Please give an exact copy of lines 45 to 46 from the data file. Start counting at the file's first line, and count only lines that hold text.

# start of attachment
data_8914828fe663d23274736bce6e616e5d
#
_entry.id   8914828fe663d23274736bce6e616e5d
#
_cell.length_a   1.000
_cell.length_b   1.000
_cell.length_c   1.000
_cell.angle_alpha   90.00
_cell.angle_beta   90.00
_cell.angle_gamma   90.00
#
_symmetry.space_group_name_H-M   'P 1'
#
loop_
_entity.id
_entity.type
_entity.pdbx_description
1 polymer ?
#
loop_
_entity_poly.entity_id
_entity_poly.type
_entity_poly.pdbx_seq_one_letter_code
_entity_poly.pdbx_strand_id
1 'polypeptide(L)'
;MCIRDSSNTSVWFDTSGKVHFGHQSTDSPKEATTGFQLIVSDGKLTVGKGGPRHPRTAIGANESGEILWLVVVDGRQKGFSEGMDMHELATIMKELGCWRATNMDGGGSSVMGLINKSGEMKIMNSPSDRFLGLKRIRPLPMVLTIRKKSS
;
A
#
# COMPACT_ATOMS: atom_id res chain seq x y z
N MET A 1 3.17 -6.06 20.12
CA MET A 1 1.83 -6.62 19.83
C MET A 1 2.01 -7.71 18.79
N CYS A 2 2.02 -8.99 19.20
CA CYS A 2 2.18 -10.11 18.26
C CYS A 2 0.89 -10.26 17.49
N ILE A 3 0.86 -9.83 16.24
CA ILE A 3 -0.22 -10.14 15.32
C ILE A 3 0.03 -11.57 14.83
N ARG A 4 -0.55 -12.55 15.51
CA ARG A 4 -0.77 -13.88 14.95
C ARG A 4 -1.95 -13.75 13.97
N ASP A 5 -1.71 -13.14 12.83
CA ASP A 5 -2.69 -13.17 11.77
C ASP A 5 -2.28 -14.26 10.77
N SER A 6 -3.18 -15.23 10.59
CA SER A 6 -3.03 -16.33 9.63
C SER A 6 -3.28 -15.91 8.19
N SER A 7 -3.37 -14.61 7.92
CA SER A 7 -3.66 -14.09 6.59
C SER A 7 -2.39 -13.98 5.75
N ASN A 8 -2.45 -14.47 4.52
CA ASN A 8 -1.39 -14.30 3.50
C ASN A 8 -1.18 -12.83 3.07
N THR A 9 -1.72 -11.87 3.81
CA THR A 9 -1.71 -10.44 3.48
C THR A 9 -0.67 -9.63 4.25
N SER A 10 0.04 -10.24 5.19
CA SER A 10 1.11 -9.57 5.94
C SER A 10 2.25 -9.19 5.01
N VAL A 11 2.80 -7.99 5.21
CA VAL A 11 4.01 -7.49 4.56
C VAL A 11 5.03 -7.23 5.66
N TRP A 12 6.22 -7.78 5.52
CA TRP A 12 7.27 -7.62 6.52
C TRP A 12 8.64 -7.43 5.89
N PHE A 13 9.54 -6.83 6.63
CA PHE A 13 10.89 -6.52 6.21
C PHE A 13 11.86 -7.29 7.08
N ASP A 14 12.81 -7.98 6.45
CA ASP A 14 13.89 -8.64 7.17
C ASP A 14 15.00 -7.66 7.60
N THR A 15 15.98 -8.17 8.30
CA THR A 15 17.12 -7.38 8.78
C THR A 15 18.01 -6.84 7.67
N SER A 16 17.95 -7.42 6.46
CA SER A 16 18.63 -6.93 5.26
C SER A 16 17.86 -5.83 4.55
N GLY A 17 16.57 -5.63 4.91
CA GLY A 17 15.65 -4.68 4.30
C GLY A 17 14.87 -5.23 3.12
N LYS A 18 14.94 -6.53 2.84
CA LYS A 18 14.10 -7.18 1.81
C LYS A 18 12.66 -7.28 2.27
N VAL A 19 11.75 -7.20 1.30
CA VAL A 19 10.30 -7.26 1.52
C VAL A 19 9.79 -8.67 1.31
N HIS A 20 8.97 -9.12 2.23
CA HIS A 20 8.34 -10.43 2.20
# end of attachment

C ASP A 5 -2.28 -14.26 10.77
N SER A 6 -3.18 -15.23 10.59